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Why Collaboration Between Service Providers Is The Solution To Kenya’s Healthcare Problems

Bliss Medical Centre
Bliss Medical Centre. [PHOTO/ COURTESY]

The COVID-19 pandemic has without a doubt become one of the greatest teachers of our times globally and at local levels that working together yields better returns on efforts put in.

Whereas in the past it has been each health service provider for themselves, collaboration amongst providers has been key in averting deaths and worsening of health conditions.

Observing the situation in Kenya, Jayesh Saini, a Kenyan national says that hospitals were reaching out to each for supplies such as oxygen, blood, antibiotics, masks, gloves and even ICU beds. He pointed out how appeals on social media or other mediums of communication were acted upon with such solidarity, all aimed at saving lives.

Kenyans are known as a resilient people who put their differences aside in times of a calamity and during this COVID-19 pandemic has been on another level.

Read: Kenya to Start Local Production of Covid-19 Vaccines in 2022

Individuals and organisations have come out in large numbers to donate blood. For profit organisations have kept aside their profit margins to provide resources. For example, the private oxygen suppliers provided the commodity they had to start appealing for the cylinders to be returned so that they could refill and send them where they are required.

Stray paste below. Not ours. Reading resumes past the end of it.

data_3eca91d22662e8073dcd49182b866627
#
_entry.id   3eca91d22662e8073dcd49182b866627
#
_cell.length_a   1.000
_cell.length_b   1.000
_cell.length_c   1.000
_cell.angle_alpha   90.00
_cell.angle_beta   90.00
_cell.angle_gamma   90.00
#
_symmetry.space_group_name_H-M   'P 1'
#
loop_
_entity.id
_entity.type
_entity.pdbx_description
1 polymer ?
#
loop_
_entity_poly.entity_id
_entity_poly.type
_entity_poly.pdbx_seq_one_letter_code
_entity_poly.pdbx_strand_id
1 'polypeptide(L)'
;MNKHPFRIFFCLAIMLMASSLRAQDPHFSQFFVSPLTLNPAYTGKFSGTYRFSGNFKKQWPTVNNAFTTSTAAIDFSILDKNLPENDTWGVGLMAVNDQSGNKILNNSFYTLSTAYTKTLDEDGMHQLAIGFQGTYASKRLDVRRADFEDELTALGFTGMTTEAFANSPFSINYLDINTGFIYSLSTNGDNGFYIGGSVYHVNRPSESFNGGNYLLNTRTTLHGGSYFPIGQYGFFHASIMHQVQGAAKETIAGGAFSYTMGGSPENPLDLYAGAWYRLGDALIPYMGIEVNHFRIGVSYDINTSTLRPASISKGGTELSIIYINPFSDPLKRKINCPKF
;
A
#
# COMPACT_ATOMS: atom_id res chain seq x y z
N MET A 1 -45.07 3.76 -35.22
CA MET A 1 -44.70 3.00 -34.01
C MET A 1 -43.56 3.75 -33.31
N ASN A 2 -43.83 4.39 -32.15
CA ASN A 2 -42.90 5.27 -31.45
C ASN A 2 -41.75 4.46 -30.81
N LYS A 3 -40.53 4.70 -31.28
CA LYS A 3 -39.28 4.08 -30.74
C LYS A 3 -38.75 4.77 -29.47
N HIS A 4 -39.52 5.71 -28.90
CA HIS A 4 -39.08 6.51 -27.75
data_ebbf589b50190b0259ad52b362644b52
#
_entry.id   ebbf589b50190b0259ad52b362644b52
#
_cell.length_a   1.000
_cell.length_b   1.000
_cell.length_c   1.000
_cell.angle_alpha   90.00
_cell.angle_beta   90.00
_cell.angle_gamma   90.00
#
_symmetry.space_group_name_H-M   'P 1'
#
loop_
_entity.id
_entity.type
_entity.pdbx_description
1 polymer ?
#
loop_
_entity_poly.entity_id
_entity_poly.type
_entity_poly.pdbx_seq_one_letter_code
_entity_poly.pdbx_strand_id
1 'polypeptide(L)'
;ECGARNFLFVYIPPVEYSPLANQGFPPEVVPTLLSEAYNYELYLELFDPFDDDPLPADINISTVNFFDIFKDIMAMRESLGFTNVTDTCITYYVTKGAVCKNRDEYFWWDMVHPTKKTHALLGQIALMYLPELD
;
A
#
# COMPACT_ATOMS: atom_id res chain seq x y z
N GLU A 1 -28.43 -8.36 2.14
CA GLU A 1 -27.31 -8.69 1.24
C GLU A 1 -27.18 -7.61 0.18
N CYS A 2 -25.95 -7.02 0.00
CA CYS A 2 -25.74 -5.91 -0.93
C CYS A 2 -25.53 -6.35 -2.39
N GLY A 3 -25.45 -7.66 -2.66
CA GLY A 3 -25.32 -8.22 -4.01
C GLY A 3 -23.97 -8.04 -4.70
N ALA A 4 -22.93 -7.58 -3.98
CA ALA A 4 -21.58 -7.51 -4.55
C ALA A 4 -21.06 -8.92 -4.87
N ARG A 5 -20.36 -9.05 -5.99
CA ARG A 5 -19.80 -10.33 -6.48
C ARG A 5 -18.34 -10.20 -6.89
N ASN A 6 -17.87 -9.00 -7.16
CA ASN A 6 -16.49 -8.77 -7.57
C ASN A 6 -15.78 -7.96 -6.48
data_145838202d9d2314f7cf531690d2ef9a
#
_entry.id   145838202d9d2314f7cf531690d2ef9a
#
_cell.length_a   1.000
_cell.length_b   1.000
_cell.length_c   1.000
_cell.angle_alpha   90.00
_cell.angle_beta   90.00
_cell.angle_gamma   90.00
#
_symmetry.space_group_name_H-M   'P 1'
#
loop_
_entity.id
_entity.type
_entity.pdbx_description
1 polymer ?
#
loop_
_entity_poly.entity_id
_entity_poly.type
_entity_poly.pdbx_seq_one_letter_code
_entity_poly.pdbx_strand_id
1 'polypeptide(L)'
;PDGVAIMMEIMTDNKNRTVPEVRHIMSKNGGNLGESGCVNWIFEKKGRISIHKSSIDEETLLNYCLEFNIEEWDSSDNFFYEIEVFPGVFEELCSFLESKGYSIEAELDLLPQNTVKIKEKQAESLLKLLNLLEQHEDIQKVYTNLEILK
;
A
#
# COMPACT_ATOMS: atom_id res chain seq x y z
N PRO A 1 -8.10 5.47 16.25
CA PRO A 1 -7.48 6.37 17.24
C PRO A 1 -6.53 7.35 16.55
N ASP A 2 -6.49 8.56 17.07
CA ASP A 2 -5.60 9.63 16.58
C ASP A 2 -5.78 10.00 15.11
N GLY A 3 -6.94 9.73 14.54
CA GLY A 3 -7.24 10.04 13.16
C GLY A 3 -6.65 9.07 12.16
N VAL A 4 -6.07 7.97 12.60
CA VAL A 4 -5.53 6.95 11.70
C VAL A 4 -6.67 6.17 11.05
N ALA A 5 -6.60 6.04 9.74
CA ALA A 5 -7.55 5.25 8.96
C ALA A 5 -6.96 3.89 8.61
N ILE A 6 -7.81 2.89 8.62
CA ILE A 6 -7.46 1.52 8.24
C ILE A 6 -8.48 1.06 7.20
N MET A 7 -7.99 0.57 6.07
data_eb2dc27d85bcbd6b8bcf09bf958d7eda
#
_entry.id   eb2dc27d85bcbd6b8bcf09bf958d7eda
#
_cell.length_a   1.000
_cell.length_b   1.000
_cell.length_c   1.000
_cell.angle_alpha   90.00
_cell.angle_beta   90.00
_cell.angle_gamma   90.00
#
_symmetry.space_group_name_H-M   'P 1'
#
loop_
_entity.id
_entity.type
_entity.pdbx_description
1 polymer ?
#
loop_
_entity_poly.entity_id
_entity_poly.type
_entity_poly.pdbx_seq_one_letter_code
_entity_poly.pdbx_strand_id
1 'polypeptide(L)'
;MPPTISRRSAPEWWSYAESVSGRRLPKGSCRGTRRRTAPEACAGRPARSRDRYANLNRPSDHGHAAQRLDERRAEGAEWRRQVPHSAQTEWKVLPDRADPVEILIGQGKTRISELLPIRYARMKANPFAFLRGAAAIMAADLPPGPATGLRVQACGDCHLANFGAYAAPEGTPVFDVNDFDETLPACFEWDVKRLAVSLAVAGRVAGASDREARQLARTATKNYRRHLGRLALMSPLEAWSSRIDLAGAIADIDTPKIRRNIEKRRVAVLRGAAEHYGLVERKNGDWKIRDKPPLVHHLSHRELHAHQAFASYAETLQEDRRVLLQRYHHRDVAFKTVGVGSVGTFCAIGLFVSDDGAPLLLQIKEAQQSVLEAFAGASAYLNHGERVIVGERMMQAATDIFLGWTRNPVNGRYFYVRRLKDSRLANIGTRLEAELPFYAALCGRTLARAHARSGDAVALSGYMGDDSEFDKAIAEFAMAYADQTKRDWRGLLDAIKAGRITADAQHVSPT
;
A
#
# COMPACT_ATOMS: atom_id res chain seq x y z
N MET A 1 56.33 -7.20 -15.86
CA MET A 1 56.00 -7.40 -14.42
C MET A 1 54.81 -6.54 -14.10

County governments that had not even considered the importance or the value of having oxygen supplies in their counties mobilized resources to ensure they could have access in case of increases cases of the pandemic in their regions.

“Where there is a will to achieve something there is always a way to do it and hopes that these lessons learnt shall be carried into the future towards improving the healthcare service delivery,” says Jayesh Saini.

Read: Role of Correct, Timely Medical and Health Information in Times of Disaster

He pointed out that this is not because of pandemics or crisis but because it is the right thing to do to ensure healthcare services are available whenever they are needed and within easy reach.

In this regard, he hopes that the big players and the not so big players can have opportunities to work together for the greater good, noting that there is so much untapped potential and populations needing venturing into.

The big and well-established players, should therefore not feel like the upcoming players are there to take their long standing clientele base but an expansion to a greater coverage.

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Written by Francis Muli

Follow me on Twitter @francismuli_. Email francis@kahawatungu.com

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